A Cannelton History
Thomas J. De La Hunt, Cannelton historian states the City of Cannelton may be said to owe its existence to General Seth Hunt of Walpole, NH, who passing up the Ohio River in the summer of 1835, was attracted by the high grade of semi-cannel coal found in the hills skirting the Ohio River. Later, General Hunt was joined by James C. Hobart of Boston, and on the 23rd day of December, 1837, the American Cannel Coal Company was incorporated by an act of the legislature. Its object was to mine coal at "Coal Haven" and elsewhere , as well as to carry on manufacturing and mercantile enterprises of other descriptions.
A fire swept away most of the hamlet in 1839 and all workmen and their families, except five families, moved away leaving Coal Haven practically defunct.
In 1840, F. Y. Carlile came from Memphis, TN to resume mining and the revised settlement was named "Cannelburg." The town, however, was universally called "Cannelton" and was resurveyed in 1844 by Frederick Conner. The name it now bears was formally adopted. During the forties, the Hon. Hamilton Smith , native of Durham Strafford County, NH, came into prominence in the affairs of the Coal Company. Smith is a name with which Cannelton's history might never have been recorded as it stands. Through his liberal views and good management, Cannelton's rapid progress during this period can be traced.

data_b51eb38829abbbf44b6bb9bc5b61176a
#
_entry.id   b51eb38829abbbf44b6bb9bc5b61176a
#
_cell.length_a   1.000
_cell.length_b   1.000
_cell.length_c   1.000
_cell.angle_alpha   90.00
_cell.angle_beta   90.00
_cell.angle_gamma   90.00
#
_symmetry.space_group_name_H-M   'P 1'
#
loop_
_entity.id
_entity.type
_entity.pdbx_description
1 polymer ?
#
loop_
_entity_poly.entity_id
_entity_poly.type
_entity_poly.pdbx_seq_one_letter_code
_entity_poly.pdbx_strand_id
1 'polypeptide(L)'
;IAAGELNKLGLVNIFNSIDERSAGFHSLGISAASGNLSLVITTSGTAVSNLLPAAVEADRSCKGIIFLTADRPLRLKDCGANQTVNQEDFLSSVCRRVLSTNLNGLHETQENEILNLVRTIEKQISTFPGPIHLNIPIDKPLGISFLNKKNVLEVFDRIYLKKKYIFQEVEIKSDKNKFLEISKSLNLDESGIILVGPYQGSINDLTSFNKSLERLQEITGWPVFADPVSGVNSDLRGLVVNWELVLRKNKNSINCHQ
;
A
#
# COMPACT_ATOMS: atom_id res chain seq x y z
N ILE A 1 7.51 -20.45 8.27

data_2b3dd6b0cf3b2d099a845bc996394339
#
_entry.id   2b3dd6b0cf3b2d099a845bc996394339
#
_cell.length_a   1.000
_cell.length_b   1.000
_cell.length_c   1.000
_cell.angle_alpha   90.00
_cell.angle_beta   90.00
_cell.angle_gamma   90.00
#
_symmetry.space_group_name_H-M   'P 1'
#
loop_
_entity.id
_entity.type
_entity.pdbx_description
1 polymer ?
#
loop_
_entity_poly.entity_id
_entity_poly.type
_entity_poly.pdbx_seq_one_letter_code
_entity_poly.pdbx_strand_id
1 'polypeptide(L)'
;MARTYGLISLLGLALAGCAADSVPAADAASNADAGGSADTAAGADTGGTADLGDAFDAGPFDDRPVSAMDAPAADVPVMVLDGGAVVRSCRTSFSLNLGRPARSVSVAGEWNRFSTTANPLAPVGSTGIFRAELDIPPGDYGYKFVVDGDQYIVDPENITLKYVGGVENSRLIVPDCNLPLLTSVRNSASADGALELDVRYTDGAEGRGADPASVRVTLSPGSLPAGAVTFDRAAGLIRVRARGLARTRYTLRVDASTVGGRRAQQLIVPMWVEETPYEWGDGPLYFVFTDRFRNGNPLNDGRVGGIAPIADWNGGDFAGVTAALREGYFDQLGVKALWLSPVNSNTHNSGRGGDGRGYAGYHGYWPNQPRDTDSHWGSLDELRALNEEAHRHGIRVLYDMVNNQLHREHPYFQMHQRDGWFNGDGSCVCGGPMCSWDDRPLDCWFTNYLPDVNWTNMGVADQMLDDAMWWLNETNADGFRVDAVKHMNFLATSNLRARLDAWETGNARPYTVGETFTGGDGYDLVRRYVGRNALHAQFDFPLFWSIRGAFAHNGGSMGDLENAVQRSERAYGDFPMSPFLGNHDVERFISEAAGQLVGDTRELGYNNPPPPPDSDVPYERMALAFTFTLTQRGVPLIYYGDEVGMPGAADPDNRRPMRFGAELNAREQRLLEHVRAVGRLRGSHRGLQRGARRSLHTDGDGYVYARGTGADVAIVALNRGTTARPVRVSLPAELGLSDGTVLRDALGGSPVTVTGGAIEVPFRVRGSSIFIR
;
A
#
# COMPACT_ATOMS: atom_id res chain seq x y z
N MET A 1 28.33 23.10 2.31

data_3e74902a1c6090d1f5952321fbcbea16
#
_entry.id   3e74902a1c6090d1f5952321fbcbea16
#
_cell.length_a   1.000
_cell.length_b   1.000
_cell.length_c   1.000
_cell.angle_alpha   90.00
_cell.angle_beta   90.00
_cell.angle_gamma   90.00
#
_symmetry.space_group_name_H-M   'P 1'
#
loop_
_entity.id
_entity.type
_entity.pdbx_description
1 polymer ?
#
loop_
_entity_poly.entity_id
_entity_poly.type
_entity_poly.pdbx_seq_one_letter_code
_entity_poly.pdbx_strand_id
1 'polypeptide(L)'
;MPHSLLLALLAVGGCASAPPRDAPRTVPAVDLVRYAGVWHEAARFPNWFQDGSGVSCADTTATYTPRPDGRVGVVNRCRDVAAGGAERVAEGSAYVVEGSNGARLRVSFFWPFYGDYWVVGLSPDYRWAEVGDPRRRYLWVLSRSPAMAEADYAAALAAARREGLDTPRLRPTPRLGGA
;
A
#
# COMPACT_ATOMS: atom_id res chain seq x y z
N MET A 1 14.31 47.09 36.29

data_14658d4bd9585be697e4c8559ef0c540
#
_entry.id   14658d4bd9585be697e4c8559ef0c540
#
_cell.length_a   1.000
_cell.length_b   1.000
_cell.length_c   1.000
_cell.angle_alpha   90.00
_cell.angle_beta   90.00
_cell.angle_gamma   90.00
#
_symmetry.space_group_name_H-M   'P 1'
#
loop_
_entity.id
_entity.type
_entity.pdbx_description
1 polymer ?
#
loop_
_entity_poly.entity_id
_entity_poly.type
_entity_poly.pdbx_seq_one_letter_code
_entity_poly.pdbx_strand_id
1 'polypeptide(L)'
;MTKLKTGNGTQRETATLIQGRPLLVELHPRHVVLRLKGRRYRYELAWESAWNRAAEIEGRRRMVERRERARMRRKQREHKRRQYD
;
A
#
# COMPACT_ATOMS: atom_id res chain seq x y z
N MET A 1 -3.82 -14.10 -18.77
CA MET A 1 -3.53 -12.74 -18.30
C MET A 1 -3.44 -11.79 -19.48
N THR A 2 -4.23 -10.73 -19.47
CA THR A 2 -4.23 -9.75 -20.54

For the next quarter century, the little town took quite a manufacturing boom and many companies were formed to make various products.
The Cotton Mill was built in 1849 - 1851 and was once the largest industrial building in Indiana. It was made of native sandstone and faced the Ohio River with a 280 foot frontage, 60 foot deep and five stories high, and wall three feet thick, but hollow. On either side of the front entrance are twin towers which are 100 feet high. One contained a bell that called employees to work. The building cost $80,000.00 when it was built. Over $175,000.00 worth of machinery was shipped from England to be used there. The mill was financed by southern land owners and local investors. It was patterned after a mill in Lowell, MA. Many young women were brought from England to work in the mill since they were experienced.
The location was perfect for transportation of the cotton from southern plantations, and other needed supplies like the supply of soft bituminous coal suitable for the boilers and steam driven machinery, and the wooded hills for timber.
The mill manufactured Union Army uniforms for the Civil War and war materials during both World Wars.
The mill operated continuously from 1851 - 1954. Since that date, Mid-West Safe Company used the weave shop until new facilities were built east of town, and also was used by Hydro Tex Corporation of Chicago for a short time.
Today the Indiana Cotton Mill is included in the registry of Historic American Engineering Records, and it has been placed in the National Register of Historic Places on August 23, 1975, and the Indiana Historic Landmark Foundation.